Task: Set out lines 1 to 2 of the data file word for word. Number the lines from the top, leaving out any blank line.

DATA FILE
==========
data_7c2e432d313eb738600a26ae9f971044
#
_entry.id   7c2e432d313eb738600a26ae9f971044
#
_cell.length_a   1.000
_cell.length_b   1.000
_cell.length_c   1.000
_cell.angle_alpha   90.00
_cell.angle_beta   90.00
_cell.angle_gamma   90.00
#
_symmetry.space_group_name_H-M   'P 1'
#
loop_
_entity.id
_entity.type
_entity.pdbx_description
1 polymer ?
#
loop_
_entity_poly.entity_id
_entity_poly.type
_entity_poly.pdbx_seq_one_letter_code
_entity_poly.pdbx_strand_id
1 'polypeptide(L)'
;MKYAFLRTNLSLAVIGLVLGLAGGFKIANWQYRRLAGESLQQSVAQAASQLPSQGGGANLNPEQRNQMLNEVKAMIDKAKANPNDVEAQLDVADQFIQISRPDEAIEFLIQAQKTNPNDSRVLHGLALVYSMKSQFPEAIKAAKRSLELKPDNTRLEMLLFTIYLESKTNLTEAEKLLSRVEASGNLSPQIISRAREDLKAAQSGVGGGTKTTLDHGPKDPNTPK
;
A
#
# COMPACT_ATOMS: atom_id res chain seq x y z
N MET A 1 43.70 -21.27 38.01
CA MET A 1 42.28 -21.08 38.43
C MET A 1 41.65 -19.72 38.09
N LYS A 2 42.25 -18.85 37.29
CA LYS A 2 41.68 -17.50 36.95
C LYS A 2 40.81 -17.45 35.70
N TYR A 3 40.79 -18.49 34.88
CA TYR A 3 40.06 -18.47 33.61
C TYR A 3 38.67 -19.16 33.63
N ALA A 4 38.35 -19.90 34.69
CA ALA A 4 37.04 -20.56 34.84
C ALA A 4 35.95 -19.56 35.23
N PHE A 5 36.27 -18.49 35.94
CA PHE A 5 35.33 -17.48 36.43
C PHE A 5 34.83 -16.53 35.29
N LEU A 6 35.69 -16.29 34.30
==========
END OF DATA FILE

data_7c2e432d313eb738600a26ae9f971044
#